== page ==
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WORLD TOILET DAY 19 NOVEMBER 2019: LEAVE NO ONE BEHIND PDF Print E-mail

INCLUSIVE SANITATION POLICY: THE FUNDAMENTAL STEP TO LEAVING NO ONE BEHIND


By Kitch Bawa – Sanitation Project Manager

Not every day is World Toilet Day. But every day, everyone, everywhere needs a toilet. This simple tool has been described as one of the greatest public health inventions of all time. The impact of the absence or inadequacy of this public health invention, has been a source of catastrophic public health problems in many parts of the world, especially in Africa.

In the continent, about 760 million people lack this simple tool and 220 million people still practice open defecation. This is in a continent which has only a seventh of the world population. A big part of this huge number are the people within the lowest wealth quintiles. Others are from vulnerable groups cutting across the physically challenged, women, children, people behind bars, people in geographically hard to rich areas and other vulnerable groups. They often face many forms of discriminations and other barriers to access and management of sanitation services.


What can we do?

To ensure that this gap is filled, there are critical bottlenecks that need to be surmounted. Although the provision of the infrastructure for sanitation services is the primary duty of the individual, the responsibility for creating the enabling environment for effective sanitation service delivery rests with the primary duty bearer which is the government. Government creates the enabling environment for sanitation improvement by putting in place the necessary policy and institutional frameworks.

Access to toilets alone do not meet the criteria for the sustainable access to sanitation service. Access to sanitation service starts from the containment stage of the faecal matter to transport and safe reuse or disposal. Access to the toilet alone (containment) can become a hazard in the absence of the other services along the value chain of sanitation service delivery. Bearing in mind this challenge, the dialogue on the need for a toilet therefore goes beyond a toilet to the services along the value chain of sanitation service delivery. These are also at different service levels according to a ladder of the nature or level of sophistication of the service.

To ensure that sanitation services meet the needs of different groups of people at different quintiles, deliberate steps must be taken to ensure their participation in all processes. One key approach to do this is by consulting them in policy making process. This is based on the principle that the fundamental foundation on which service delivery is built is a strong policy.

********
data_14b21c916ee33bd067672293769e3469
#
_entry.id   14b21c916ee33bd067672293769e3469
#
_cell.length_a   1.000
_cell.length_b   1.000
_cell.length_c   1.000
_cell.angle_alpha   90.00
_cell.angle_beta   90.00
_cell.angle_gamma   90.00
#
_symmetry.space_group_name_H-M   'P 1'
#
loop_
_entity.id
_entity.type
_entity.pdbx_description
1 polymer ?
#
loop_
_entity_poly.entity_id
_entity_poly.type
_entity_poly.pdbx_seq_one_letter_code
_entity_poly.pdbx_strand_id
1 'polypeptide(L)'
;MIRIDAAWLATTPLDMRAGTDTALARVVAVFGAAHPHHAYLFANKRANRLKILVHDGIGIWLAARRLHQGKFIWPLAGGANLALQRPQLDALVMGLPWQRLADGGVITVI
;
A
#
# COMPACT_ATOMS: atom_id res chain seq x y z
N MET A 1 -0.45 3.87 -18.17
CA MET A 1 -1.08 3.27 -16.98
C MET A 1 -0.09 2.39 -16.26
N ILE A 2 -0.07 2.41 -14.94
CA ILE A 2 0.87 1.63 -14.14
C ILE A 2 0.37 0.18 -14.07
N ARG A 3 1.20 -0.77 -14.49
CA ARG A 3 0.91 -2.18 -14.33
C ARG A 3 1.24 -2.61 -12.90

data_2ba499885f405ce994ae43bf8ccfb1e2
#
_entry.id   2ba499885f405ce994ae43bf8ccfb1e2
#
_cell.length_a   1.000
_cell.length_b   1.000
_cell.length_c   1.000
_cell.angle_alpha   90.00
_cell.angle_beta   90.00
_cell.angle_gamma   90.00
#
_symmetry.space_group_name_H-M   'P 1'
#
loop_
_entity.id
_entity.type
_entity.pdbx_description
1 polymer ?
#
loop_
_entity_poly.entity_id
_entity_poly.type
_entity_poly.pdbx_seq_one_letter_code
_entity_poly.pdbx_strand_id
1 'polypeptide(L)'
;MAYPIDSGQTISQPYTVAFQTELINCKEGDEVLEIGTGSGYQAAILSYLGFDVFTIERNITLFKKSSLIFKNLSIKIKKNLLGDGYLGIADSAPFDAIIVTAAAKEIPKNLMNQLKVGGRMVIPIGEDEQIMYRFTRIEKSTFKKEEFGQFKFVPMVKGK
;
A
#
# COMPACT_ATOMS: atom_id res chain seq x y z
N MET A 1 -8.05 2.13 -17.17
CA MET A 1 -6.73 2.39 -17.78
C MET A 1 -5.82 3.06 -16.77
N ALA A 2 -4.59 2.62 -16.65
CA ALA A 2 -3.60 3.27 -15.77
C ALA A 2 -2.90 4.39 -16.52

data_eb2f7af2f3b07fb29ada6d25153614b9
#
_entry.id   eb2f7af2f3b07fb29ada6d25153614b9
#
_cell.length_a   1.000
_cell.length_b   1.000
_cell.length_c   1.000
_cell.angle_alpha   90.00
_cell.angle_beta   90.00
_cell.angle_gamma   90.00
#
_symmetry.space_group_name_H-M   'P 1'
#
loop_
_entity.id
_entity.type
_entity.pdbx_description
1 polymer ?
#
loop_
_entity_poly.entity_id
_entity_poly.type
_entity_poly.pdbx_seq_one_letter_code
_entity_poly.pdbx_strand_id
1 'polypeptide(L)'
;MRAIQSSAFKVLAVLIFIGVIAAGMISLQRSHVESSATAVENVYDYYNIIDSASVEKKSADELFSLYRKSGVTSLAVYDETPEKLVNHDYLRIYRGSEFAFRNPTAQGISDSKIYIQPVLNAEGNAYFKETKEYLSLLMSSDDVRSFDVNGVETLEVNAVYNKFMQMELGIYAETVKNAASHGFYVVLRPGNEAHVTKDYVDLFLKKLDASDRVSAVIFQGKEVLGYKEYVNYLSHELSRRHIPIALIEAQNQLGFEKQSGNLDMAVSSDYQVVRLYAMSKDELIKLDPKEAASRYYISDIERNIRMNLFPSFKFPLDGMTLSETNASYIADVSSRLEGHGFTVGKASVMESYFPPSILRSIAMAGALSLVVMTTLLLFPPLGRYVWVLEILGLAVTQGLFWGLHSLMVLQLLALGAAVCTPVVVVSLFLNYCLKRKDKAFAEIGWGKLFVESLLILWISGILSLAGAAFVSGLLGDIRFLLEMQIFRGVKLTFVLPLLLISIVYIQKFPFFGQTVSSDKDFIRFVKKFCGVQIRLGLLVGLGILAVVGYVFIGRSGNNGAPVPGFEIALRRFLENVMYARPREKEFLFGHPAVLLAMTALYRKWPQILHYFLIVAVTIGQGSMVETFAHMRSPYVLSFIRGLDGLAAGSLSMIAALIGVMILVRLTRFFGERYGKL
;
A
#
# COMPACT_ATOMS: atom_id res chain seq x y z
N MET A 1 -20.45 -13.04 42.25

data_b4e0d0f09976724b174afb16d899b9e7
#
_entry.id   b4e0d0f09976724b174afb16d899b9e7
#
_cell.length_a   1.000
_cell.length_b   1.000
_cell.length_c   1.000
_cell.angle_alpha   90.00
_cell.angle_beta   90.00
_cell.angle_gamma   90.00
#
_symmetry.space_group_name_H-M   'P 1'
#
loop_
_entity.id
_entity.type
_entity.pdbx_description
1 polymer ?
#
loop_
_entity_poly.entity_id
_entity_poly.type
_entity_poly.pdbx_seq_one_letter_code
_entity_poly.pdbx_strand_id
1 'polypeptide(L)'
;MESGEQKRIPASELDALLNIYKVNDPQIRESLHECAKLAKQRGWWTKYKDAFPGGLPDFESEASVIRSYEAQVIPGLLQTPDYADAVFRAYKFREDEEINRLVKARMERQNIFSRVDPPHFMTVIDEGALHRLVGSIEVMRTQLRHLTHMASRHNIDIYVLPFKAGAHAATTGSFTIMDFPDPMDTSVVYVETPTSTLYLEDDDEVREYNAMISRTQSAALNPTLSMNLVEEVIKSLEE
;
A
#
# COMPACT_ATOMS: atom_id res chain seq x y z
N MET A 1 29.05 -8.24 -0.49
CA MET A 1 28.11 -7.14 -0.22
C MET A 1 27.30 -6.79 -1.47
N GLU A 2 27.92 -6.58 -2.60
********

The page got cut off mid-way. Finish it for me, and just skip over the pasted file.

Inclusive policy making involves a consultative process that looks at the peculiar needs of the different groups within the society. This often takes deliberate and intentional steps to meet the needs of these special groups who otherwise, may tend to be marginalized.

To strengthen policy for improved sanitation service delivery, AMCOW has taken steps to improve policy in some selected countries with special cases. In that trial, AMCOW directly facilitated the development of sanitation policy in 4 countries in Sub-Saharan Africa.

Learning from this initial direct sanitation policy making initiative, and following the outcomes of the monitoring of high-level commitments (eThekwini in particular), AMCOW initiated the Africa Sanitation Policy Guidelines (ASPG). The ASPG development process is in collaboration with the World Health organization (WHO), Center for Water Security and Corporation (CSWC) and Speak Up Africa (SUA). This initiative will when fully in place, become the process where countries access the template for an inclusive sanitation policy and strategy and a guide for how developing the same. It will provide the minimum standard of the inclusive sanitation policy that will be needed at national and subnational levels to achieve the SDG 6.2. The ASPG will cover broadly the essential elements of a sanitation policy ranging from basic principles, funding and financing, capacity, regulation, institutional roles and responsibilities, monitoring, reporting and periodic reviews, hygiene mainly focusing on handwashing and Menstrual Hygiene Management. The ASPG development process will go through intensive consultations including different stakeholders at country level, including the High-level Ministerial dialogue. It will also involve consultation with different experts across the continent and globally to ensure that it takes into account the experiences from other regions. This is done to ensure it includes the voices from all groups and stakeholders for buy in and ownership. The ASPG development process plans to have a system for request and backstopping for countries to develop or update their sanitation policies.

It is hope that when this is completed and rolled out, it will lay out an enabling environment to accelerate the process for fast tracking progress to sustainable access to sanitation facilities including toilets for everyone, everywhere on the African continent. Especially for those who are left behind.

......................................................ENDS.......................................................................

Kitch Bawa is AMCOW Sanitation project manager and leads our work on sanitation in Africa. He tweets @keachbauer


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Message from AMCOW President on World Water Day 2019 PDF Print E-mail

Commemorating World Water Day 2019

Message from the AMCOW President

H.E. Norbert Emmanuel Ondo Mba,

Minister of Water, Energy and Mines, Republic of Gabon.